On the Radio…and On the Classics

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Sometimes my mom, after serving Sunday mornings wiping noses in the nursery like the good pastor’s wife she was (is), would pop in a tape (remember those?) of the sermon into the living room stereo system. And if my dad happened to wander into the room, he’d run away going blah blah blah so he wouldn’t have to hear himself.

I so get that. It’s incredibly awkward and uncomfortable to hear your own voice, a sure indication that it’s best not to spend much time listening to yourself.  Besides, I’d rather listen to This American Life or Wait, Wait, Don’t Tell Me or one of my many audiobooks, which range from total classics (if you haven’t listened to a reading of Dracula, you are MISSING OUT) and histories of epidemic diseases (I swear, just can’t get enough) to just for fun (David Sedaris, Tina Fey).

A Classic I Don't Own on Audiobook. (Illustration courtesy of Aidan, age 7)
A Classic I Don’t Own on Audiobook. (Illustration courtesy of Aidan, age 7)

But I’ve been on the airwaves or whatever they are talking about my book, and if you’d like to listen, here is a representative link: A Theology of Eating at My Faith Radio. I also had the pleasure of talking to Fr. Dave Dwyer on Busted Halo last night (this morning, for me!) and that podcast should be up soon.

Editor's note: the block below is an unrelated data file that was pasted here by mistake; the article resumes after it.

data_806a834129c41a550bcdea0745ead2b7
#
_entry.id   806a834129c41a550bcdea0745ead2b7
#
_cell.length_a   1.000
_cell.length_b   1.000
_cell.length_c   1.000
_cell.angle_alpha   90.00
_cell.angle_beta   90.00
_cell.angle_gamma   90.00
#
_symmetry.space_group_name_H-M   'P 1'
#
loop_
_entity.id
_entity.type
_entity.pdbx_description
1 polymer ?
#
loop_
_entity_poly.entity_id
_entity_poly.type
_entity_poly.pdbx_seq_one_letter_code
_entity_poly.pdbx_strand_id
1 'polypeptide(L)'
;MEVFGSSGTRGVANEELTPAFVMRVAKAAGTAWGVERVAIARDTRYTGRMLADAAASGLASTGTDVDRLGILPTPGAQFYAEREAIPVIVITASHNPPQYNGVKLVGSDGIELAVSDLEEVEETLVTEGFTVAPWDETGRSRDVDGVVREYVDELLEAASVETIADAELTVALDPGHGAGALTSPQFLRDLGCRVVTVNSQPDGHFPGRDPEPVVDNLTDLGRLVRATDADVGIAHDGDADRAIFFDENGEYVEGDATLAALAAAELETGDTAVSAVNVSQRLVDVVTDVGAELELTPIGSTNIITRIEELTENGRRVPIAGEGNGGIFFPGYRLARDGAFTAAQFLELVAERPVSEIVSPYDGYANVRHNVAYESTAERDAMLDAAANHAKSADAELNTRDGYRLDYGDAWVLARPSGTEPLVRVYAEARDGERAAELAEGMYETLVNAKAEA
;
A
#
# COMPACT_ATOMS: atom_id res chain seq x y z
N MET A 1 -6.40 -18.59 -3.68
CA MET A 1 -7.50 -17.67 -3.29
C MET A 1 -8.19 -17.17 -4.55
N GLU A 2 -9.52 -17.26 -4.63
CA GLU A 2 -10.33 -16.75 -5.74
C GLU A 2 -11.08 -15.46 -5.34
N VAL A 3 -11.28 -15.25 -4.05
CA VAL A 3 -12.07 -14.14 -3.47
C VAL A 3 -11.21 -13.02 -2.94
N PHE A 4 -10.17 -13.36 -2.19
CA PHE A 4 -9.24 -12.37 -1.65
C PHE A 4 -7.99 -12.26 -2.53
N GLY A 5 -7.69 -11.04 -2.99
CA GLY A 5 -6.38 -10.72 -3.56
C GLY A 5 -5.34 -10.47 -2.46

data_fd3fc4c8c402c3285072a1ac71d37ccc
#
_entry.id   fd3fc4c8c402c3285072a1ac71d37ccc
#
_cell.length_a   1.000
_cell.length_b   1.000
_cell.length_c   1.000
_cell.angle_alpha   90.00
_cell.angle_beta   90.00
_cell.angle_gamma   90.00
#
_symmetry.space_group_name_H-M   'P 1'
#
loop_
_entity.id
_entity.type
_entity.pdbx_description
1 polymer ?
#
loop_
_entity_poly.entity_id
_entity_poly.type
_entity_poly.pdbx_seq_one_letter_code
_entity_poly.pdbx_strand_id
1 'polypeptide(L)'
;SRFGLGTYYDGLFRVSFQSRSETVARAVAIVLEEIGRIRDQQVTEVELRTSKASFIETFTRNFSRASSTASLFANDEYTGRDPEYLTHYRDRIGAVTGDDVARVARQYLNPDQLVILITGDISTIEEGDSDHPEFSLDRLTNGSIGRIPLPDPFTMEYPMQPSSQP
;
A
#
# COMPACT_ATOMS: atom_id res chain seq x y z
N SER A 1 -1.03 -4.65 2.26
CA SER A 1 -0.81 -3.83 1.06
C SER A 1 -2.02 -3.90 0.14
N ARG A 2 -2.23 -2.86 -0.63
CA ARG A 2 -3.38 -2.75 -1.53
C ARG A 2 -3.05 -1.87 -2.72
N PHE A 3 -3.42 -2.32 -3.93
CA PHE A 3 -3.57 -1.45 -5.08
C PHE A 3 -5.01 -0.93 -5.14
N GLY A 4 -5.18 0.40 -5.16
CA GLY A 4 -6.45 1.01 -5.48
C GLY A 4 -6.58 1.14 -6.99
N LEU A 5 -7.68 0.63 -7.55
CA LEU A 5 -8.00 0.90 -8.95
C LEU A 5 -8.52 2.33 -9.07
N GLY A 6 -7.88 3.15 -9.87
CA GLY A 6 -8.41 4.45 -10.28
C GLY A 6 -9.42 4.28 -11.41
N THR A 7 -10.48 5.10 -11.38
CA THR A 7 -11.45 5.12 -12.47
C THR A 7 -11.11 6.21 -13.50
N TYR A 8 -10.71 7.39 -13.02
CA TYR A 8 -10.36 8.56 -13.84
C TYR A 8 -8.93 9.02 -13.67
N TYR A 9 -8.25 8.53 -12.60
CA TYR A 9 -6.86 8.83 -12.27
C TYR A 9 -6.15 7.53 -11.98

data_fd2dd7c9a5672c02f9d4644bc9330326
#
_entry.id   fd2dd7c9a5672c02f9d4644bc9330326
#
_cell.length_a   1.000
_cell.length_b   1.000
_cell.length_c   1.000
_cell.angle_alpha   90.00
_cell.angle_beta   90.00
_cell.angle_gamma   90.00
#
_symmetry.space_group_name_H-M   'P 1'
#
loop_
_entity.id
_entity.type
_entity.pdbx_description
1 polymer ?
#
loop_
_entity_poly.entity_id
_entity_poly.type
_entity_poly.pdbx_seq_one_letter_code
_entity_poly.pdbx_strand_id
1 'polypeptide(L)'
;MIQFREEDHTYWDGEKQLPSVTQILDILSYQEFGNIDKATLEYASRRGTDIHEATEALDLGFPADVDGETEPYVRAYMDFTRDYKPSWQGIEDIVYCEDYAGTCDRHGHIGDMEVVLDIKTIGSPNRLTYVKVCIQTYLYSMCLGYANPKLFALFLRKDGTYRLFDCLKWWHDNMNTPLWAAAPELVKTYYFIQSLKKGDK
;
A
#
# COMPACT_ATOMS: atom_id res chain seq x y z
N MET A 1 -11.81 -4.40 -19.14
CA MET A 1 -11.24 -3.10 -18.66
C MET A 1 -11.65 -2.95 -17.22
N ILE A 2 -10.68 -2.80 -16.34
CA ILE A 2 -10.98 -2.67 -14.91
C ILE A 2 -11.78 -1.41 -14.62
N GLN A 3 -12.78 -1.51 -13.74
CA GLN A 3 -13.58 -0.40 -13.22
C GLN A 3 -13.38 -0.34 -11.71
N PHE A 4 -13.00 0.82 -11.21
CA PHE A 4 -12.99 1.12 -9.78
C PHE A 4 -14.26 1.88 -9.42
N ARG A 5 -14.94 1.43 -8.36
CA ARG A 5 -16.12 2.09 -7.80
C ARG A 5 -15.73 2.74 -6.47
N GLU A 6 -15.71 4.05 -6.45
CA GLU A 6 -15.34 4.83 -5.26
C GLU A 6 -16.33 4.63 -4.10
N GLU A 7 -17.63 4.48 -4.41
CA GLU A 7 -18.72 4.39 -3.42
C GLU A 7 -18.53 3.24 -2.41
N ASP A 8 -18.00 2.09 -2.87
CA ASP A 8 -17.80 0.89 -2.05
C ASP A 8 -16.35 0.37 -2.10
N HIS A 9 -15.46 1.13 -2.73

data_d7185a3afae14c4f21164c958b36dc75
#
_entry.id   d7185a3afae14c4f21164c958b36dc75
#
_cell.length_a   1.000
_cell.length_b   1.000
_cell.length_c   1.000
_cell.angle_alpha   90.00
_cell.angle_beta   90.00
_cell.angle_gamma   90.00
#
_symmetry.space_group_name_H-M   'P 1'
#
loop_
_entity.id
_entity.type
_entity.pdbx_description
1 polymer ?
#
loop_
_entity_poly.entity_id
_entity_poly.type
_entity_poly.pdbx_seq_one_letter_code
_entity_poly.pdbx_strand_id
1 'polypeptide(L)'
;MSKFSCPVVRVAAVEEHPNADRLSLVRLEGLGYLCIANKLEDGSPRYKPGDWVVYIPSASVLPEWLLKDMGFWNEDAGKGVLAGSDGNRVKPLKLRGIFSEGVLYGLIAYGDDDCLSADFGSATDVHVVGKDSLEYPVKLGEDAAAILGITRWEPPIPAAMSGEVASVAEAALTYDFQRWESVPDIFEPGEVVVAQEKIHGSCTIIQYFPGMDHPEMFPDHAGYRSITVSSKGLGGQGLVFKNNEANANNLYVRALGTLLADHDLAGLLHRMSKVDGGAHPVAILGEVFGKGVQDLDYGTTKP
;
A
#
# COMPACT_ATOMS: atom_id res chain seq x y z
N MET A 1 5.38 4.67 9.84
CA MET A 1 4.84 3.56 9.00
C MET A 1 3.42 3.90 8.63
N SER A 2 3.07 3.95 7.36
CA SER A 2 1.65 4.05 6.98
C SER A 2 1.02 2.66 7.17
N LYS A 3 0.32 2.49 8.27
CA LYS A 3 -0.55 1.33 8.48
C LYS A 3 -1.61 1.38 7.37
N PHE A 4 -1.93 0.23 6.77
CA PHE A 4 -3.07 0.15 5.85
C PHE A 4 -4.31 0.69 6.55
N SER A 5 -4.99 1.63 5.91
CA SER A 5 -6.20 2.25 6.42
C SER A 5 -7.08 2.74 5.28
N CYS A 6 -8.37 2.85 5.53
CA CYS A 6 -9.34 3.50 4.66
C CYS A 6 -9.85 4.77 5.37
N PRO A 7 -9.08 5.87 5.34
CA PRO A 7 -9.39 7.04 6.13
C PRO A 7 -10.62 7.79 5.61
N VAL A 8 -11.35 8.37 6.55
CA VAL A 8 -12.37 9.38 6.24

Meanwhile here are ten of my favorite ‘classics,’ loosely defined, in Englewood Review of Books’ ‘Writer’s on the Classics’ series.

6 thoughts on “On the Radio…and On the Classics

  1. Where can I get that illustrated edition of Moby Dick you got that picture from?

    As to hearing my own voice, I’ve done a couple stints on the radio having my own show as a DJ. Nothing big, but listening to myself was part of the process so I could moderate and improve my delivery. So it doesn’t really bother me to hear myself recorded, at least not after I get over the initial sense of wondering who it is I’m listening to and then realizing that’s my voice!

  2. Have your read or listened to “Fever: A Novel” by Mary Beth Keane? Historical fiction based on the life of the first known asymptomatic carrier of typhoid or “Typhoid Mary”. Highly recommend. I listened to the Audible version.

  3. I’m currently reading a novel about the yellow fever epidemic in Montevideo, Uruguay in 1857– how strange is that..?

      1. Could it be because we’re descended from someone who barely survived the 1918 flu– a sort of collective memory..?

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